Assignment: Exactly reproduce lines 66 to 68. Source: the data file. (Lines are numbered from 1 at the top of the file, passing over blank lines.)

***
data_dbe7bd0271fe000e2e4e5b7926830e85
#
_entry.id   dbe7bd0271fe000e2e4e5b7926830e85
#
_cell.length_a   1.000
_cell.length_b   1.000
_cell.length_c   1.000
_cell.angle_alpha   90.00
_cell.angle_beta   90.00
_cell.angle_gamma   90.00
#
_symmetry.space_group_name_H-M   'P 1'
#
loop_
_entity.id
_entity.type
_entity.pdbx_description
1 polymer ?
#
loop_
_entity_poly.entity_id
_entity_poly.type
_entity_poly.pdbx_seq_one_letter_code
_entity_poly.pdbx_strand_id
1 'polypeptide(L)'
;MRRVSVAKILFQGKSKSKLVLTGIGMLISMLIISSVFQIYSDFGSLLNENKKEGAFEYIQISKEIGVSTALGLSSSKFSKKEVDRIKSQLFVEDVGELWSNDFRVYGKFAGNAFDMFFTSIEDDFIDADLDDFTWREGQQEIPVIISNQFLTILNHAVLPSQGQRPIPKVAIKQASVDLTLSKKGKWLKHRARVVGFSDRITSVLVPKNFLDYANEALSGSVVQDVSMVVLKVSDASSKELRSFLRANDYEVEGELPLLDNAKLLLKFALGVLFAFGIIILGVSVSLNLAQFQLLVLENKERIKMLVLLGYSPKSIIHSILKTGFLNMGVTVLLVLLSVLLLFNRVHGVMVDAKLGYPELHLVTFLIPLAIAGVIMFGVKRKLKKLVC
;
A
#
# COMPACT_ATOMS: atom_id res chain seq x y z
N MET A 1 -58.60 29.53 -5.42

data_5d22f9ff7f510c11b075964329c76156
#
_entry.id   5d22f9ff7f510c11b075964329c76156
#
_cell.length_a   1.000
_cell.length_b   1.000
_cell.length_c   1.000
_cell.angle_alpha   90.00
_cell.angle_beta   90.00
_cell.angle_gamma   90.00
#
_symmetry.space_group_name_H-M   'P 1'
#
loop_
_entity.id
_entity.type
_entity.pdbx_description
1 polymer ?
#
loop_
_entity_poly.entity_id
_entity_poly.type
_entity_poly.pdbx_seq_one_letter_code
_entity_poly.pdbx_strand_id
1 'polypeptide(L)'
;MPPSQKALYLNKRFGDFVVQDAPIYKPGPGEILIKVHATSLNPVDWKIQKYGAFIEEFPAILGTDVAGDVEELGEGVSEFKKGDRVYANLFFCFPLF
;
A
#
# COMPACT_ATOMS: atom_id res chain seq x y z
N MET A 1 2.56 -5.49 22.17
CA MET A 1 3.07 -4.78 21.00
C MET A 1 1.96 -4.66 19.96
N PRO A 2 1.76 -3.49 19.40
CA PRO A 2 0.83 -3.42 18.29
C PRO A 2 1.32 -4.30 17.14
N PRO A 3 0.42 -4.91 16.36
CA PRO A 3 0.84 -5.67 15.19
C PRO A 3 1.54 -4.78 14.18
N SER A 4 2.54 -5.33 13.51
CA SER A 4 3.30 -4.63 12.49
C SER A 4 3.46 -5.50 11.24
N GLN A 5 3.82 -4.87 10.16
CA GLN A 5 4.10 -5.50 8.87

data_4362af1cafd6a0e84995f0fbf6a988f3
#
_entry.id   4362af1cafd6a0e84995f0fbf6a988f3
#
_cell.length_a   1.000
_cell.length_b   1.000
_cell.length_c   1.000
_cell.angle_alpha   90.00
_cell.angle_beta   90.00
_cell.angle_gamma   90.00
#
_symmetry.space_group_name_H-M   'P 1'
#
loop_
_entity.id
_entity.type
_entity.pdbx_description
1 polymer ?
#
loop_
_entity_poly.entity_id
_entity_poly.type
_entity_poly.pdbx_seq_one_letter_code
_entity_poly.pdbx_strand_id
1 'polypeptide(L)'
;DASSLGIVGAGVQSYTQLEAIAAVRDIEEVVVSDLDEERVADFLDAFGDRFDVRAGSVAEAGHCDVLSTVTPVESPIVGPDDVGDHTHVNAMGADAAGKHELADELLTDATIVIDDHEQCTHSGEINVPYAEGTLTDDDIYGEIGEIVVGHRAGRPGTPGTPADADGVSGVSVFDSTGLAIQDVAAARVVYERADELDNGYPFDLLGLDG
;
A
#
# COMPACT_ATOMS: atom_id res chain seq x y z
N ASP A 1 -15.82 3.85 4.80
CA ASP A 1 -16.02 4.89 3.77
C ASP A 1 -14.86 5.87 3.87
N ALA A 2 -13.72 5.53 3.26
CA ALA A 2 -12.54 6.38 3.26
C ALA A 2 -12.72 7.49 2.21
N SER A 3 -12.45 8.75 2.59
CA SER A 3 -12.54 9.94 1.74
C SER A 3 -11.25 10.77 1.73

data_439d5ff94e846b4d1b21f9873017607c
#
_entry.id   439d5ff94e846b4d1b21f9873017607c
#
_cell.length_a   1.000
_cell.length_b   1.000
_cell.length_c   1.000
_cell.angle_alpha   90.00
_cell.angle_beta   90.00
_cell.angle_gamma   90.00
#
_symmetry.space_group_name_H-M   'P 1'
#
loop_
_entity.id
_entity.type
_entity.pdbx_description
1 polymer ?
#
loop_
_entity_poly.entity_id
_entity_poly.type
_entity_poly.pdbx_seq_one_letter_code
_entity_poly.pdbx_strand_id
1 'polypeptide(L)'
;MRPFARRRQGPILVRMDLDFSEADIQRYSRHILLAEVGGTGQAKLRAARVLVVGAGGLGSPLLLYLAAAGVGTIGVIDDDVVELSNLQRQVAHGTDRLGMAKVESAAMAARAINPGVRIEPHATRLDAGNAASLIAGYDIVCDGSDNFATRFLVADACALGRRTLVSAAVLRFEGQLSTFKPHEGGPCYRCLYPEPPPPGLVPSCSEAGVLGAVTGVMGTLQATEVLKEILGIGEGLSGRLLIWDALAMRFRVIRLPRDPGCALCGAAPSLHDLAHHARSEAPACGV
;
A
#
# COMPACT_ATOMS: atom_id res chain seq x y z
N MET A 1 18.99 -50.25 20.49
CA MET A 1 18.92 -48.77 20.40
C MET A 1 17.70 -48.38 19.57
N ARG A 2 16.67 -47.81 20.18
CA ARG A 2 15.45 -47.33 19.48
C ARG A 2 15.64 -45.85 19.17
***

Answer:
CA PRO A 2 0.83 -3.42 18.29
C PRO A 2 1.32 -4.30 17.14
N PRO A 3 0.42 -4.91 16.36